Victoria has been the lowest spending state per student for at least ten years.
School funding in Victoria needs to be increased to the national average to ensure all children receive a quality education and the support they need in our government schools.
Government funding for schools has not kept up with Victoria's growing population and student numbers. Victoria has been the lowest spending state per student for at least the last ten years.
The Productivity Commission's Report on Government Services 2018, shows that in 2015-16 – the latest publicly available figures - funding per student in Victoria remained the lowest in the country at $13 301 per student, which is $1,589 lower than the national average of $14 890.
More recent figures provided by the Parliamentary Budget office and based on confidential government numbers have the gap between the Victorian funding per student and the national average at $1,470 per student.
Government schools educate the majority of students in Victoria, including the highest number who are from disadvantaged backgrounds or have disabilities or learning difficulties. Every student deserves to receive the learning support they need in our government schools.
The Greens plan is to:
- Increase funding per student in Victoria to the national average over the next eight years;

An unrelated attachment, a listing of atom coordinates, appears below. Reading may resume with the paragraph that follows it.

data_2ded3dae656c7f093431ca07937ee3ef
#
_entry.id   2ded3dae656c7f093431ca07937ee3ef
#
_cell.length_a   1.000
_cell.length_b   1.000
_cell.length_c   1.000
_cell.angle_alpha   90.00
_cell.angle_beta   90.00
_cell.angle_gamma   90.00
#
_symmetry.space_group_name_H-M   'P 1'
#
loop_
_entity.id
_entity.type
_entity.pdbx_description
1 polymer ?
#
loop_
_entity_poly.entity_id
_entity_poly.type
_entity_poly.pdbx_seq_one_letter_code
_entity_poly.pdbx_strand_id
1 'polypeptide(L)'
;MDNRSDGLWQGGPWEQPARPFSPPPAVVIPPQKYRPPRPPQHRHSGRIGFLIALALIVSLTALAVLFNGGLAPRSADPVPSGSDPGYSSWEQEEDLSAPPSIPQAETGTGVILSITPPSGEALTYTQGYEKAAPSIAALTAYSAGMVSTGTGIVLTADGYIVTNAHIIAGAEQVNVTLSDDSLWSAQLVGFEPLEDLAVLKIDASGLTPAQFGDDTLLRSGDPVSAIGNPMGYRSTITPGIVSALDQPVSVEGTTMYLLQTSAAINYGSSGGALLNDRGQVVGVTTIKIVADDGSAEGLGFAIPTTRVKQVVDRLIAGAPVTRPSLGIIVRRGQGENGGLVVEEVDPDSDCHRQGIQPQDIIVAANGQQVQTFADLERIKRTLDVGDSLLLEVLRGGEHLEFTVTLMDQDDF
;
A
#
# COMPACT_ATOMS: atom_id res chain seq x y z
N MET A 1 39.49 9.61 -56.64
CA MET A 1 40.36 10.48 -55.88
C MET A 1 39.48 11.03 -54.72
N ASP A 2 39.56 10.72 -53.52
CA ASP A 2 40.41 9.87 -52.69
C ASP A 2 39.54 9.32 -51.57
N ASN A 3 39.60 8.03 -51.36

- Allocate funding to schools on the basis of equity and need and in a fully transparent way;
- Review the funding model for students with a disability to ensure a model that meets the needs of students with disabilities and other learning needs; and
- Remove the minimum 25% guaranteed funding increase to private schools that distorts schools funding in Victoria.
Bringing per student recurrent funding in Victoria up to the national average will mean that more teachers can be employed in government schools along with more educational support staff to assist students with special learning needs.
The cost of bringing Victoria into line with the national average on public spending is almost $19.5 billion over the next ten years. This is by how much the Labor Government is underspending on our public schools.
Our plan will also result in smaller class sizes meaning more manageable workloads for teachers and education support staff, and better educational outcomes for students.